Law Day: Themes and Ideas for Planning Successful Law Day Programming

Volume 38, Number 2

By

Melissa J. Healy is an Assistant Editor of The Affiliate and an Associate in the Portland, Oregon, office of Stoel Rives LLP.

The recently announced theme for Law Day 2013 is “Realizing the Dream: Equality for All.” Selected in honor of the 150th anniversary of the issuance of the Emancipation Proclamation, this year’s theme promises a chance to study our country’s civil and human rights movements and their impact on equality under the law and to open up a new dialogue concerning what remains to be done.

On May 1, 2012, affiliates across the country celebrated Law Day 2012 with a variety of activities. The theme was “No Courts, No Justice, No Freedom,” designed to highlight the importance of the judicial role in ensuring justice for all Americans in the face of recent budget cuts. As young lawyer affiliates begin planning for Law Day 2013, it may be useful to look back and examine what kinds of Law Day programs have been successful in previous years. Consider the following ideas from 2012:

  • Get Moving. Law Day programs don’t have to take place sitting down; instead, they can provide an excuse for young lawyers to get out from behind their desks and engage in physical activity for a good cause. Host a fun run, bike race, or kickball tournament, with proceeds going toward a civics-themed nonprofit group. The Amarillo Area Young Lawyers Association (Texas) held a Law Day 5k race with the proceeds benefitting the YMCA’s Youth in Government Program and the Amarillo Teen Court Program.
  • Get Creative. Law Day is the perfect time to get the creative juices flowing. The New Jersey State Bar Association’s Young Lawyers Division invited middle and high school students to film their own Law Day video, highlighting the role of the nation’s courts in our constitutional democracy and educating the public about the judiciary. The top four finalists received an all-expense-paid trip to Washington, D.C., for the national Law Day festivities. The Denver Bar Association’s Young Lawyers Division (Colorado) invited Denver public high school students to submit entries in any form (including artwork, essays, or videos) pertaining to the Law Day theme.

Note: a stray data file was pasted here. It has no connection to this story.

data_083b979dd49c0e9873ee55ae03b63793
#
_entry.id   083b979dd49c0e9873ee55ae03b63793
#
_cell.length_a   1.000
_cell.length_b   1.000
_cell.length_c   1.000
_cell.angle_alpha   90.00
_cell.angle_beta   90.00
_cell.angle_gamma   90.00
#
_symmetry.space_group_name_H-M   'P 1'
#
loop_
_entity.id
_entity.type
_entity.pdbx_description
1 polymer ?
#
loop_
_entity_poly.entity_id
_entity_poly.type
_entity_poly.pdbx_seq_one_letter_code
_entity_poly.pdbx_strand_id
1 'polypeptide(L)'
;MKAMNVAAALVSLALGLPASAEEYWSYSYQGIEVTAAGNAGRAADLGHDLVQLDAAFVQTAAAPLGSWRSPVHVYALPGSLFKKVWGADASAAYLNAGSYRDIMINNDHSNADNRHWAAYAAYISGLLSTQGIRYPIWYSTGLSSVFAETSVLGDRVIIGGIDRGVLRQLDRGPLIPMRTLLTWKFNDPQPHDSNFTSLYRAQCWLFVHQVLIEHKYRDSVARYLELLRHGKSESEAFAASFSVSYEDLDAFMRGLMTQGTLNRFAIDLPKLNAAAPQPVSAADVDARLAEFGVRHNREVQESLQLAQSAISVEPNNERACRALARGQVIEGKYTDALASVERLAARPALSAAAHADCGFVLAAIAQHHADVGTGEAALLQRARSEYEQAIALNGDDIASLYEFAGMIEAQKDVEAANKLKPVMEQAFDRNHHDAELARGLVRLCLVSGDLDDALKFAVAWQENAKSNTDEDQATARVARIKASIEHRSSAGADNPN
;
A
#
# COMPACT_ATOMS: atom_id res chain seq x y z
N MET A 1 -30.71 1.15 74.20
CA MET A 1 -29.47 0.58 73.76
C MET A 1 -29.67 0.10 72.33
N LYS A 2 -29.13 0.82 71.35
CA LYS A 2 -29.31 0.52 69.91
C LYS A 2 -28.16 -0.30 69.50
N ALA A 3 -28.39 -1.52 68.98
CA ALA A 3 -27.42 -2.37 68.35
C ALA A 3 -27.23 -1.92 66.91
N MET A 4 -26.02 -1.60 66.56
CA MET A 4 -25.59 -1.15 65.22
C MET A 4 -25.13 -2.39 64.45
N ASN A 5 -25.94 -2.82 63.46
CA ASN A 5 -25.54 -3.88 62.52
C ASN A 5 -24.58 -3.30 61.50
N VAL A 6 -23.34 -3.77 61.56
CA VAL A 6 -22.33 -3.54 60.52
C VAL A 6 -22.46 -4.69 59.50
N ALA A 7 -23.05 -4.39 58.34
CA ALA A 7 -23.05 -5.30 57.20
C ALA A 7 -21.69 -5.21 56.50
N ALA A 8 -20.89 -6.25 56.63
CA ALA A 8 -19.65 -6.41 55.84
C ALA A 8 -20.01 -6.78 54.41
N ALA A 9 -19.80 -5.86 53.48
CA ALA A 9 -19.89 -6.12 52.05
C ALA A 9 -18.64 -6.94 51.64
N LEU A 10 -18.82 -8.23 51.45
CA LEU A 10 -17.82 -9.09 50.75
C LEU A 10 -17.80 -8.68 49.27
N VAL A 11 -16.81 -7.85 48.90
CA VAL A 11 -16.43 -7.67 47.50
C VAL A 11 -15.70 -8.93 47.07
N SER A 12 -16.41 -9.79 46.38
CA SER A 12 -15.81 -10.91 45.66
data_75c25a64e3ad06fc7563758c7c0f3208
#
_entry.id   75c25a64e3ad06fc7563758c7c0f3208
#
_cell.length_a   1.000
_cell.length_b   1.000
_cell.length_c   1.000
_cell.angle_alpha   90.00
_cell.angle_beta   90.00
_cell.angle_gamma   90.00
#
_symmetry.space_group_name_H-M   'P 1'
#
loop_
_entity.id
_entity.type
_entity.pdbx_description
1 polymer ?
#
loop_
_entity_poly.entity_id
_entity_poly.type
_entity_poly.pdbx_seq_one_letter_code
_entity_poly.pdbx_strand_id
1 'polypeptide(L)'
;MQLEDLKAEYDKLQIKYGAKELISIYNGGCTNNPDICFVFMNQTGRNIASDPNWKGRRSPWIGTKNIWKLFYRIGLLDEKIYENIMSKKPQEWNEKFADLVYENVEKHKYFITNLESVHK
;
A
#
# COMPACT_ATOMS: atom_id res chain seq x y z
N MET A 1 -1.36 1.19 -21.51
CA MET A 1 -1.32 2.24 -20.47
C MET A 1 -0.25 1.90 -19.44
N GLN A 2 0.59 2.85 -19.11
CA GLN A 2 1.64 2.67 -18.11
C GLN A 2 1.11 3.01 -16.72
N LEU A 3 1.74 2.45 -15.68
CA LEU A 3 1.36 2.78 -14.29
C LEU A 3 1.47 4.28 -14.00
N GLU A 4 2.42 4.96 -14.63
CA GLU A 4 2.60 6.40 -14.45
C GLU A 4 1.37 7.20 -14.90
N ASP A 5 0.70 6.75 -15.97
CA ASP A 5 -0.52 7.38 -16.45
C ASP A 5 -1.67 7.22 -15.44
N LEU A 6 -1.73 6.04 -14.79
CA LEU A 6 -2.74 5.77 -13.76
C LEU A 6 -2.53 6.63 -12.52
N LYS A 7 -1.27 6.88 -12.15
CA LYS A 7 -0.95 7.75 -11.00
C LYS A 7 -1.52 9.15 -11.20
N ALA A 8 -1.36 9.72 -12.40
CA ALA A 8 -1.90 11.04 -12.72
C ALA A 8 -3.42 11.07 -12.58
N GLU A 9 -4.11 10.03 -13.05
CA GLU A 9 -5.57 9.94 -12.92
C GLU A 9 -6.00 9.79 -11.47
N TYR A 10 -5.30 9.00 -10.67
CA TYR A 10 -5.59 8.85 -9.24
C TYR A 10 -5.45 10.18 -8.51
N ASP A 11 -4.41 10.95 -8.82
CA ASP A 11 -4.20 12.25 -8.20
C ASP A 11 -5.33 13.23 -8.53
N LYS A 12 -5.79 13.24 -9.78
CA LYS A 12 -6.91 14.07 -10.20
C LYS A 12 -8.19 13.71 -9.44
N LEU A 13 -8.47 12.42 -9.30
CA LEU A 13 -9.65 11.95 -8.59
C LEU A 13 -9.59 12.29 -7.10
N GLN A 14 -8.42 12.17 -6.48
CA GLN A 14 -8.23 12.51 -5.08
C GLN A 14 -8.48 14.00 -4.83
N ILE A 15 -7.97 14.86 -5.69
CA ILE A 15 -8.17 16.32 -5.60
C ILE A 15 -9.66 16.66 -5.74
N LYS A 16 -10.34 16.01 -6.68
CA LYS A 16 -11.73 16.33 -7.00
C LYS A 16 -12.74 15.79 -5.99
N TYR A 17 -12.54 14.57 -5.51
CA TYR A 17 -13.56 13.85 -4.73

• Get Writing. If there’s one skill future lawyers need, it’s writing skills. With that in mind, the Maricopa County Bar Association’s Young Lawyers Division (Arizona) held a sports-themed Law Day essay contest for junior high students, with winners receiving their awards from the Chief Justice of the Arizona Supreme Court. The Tennessee Bar Association’s Young Lawyers Division hosted an essay contest for high school students, asking them to incorporate the 2012 theme and write about the importance of the courts.
  • Get in the Classroom. Law Day is a time to educate, so why not do it through good old-fashioned classroom instruction? Work with local teachers to turn attorneys into “teachers for the day.” The Oregon State Bar’s New Lawyers Division organizes an annual “Civics Day” during which attorney volunteers make one-hour classroom presentations to middle school students using lesson plans from www.icivics.org. Many of these lessons could easily be tailored to Law Day.
  • Get in the Courtroom. Instead of turning lawyers into teachers for the day, turn students into lawyers for the day. The North Carolina Bar Association’s Young Lawyers Division hosted a high school moot court competition and awarded savings bonds and trophies to the winners. Alternatively, invite students to observe in the courtroom. The North Dakota Bar Association’s Young Lawyers Section presented the trial of Gold E. Locks and the Three Bears for middle school students and an actual DUI trial (with a few modified facts) for high school seniors.
  • Get Involved. Law Day is a time for young lawyers to look beyond their day-to-day practices and provide much-needed legal assistance to vulnerable members of their communities. The New Mexico State Bar’s Young Lawyers Division hosted a Law Day “Ask-A-Lawyer” call-in program, with call centers located in four cities. Through this program, members of the public were able to call in and speak to an attorney regarding bankruptcy, landlord-tenant, criminal, family, and employment law questions free of charge. The Wisconsin State Bar Young Lawyers Division partnered with the Family Resource Center of Sheboygan County to provide 15-minute consultations and legal assistance to families on a variety of topics.
  • Get Connected. Last but not least, it’s important to remember that Law Day provides more than a chance to connect with the public—it also gives young lawyers an opportunity to network with the “big bar” in their area. Assist in planning a luncheon, or arrange a volunteering event that attorneys, both young and old, can participate in together.

With these suggestions in mind, it’s time to start planning for Law Day 2013. It will be here before you know it! For more information, visit the ABA Division of Public Education’s Law Day website at www.americanbar.org/groups/ public_education/initiatives_awards/law_day_2012.html.

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